To send this article to your Kindle, first ensure no-reply@cambridge.org is added to your Approved Personal Document E-mail List under your Personal Document Settings on the Manage Your Content and Devices page of your Amazon account. Then enter the ‘name’ part of your Kindle email address below. Find out more about sending to your Kindle. Find out more about sending to your Kindle.

Note you can select to send to either the @free.kindle.com or @kindle.com variations. ‘@free.kindle.com’ emails are free but can only be sent to your device when it is connected to wi-fi. ‘@kindle.com’ emails can be delivered even when you are not connected to wi-fi, but note that service fees apply.

Find out more about the Kindle Personal Document Service.

On the probability of ancestors in the fossil record
Available formats
×

Send article to Dropbox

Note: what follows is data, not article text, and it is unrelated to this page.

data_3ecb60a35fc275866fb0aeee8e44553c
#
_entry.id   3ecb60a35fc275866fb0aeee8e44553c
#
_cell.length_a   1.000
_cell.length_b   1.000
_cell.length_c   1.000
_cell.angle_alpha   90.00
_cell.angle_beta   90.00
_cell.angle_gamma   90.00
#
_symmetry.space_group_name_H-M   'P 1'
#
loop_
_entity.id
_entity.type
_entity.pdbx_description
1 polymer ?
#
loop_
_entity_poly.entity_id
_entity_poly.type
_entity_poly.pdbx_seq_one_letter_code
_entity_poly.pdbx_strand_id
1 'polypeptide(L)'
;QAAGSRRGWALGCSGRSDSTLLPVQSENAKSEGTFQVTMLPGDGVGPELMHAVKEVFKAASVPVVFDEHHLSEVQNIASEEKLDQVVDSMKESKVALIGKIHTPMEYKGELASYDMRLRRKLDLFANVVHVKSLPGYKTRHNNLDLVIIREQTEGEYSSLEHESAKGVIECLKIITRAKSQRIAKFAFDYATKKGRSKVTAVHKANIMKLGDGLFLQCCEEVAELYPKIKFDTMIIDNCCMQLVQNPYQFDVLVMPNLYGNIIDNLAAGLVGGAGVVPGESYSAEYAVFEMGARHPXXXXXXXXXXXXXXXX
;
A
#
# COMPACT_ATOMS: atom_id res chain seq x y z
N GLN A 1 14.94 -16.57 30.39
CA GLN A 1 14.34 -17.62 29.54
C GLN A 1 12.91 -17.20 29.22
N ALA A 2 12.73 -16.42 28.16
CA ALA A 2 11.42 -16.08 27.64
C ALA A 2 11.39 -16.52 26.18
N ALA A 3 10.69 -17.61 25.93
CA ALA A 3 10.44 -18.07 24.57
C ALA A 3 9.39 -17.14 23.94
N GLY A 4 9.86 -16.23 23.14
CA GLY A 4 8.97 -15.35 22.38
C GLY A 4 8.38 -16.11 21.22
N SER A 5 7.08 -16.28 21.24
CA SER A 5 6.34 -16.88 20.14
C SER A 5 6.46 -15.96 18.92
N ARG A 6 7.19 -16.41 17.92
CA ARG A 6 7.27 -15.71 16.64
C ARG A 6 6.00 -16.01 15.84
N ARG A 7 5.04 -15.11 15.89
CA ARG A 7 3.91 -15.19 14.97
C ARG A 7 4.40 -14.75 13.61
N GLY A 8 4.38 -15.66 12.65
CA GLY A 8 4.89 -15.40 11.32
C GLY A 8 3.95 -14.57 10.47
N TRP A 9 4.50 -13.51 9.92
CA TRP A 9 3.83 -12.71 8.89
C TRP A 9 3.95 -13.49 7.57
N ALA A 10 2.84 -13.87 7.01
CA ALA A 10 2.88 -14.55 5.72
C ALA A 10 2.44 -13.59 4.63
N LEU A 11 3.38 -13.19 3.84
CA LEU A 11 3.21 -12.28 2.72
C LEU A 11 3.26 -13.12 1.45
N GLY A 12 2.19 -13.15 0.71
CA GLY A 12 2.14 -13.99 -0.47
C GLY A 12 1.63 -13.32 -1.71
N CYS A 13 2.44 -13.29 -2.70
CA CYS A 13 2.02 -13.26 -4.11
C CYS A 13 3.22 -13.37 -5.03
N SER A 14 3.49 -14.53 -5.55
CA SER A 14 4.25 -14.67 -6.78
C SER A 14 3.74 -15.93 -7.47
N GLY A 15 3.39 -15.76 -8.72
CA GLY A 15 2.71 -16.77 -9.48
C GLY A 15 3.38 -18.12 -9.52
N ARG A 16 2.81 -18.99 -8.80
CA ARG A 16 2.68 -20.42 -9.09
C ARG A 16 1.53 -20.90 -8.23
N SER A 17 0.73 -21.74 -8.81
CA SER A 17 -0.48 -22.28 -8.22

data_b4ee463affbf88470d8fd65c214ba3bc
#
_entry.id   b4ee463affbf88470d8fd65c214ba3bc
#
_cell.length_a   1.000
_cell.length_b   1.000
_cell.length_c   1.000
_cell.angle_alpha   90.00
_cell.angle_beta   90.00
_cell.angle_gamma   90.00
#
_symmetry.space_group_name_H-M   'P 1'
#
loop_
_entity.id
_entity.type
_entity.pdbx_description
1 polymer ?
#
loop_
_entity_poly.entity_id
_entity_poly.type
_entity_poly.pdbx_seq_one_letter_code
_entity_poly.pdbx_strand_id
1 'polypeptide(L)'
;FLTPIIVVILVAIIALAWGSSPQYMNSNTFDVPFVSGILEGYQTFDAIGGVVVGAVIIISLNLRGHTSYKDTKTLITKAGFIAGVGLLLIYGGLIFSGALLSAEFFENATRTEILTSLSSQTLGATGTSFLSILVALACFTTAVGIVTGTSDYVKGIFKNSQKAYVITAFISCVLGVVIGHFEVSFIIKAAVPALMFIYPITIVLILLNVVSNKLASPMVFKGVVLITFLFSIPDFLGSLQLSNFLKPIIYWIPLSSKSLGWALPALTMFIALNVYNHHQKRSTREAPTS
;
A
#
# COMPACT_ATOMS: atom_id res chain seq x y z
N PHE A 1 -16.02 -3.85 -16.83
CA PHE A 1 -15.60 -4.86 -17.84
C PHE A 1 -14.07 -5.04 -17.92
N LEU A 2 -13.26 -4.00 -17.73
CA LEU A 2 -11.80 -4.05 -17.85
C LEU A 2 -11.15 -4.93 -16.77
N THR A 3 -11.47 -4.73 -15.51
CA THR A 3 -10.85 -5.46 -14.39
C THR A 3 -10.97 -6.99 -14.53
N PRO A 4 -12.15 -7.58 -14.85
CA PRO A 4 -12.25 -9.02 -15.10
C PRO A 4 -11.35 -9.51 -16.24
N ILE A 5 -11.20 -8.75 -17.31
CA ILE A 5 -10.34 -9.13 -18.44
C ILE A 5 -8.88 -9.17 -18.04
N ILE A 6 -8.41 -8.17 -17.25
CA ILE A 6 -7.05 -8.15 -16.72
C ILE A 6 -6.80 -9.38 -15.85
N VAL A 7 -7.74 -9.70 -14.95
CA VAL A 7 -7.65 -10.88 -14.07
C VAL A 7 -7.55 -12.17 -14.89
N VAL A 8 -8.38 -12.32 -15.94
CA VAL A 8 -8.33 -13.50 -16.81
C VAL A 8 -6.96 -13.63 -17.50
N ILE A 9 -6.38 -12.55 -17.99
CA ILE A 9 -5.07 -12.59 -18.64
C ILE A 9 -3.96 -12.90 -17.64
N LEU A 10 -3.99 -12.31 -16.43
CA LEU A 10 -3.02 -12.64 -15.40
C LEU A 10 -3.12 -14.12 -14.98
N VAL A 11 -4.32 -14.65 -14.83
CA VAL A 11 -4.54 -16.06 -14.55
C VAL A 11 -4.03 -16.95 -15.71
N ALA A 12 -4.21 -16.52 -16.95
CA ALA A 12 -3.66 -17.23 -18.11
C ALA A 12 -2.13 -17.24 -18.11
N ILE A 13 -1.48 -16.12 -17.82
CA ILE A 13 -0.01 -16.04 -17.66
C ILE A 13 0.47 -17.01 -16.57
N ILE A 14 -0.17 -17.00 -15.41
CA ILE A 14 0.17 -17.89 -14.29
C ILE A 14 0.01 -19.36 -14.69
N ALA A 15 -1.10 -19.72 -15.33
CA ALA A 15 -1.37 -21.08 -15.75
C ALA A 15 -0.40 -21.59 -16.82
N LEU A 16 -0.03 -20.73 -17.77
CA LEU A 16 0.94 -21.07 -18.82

To send this article to your Dropbox account, please select one or more formats and confirm that you agree to abide by our usage policies. If this is the first time you use this feature, you will be asked to authorise Cambridge Core to connect with your <service> account. Find out more about sending content to Dropbox.

On the probability of ancestors in the fossil record
Available formats
×

Send article to Google Drive

To send this article to your Google Drive account, please select one or more formats and confirm that you agree to abide by our usage policies. If this is the first time you use this feature, you will be asked to authorise Cambridge Core to connect with your <service> account. Find out more about sending content to Google Drive.

On the probability of ancestors in the fossil record
Available formats
×
×

Reply to: Submit a response

Please enter your response.

Your details

Please enter a valid email address.

Conflicting interests

Do you have any conflicting interests? *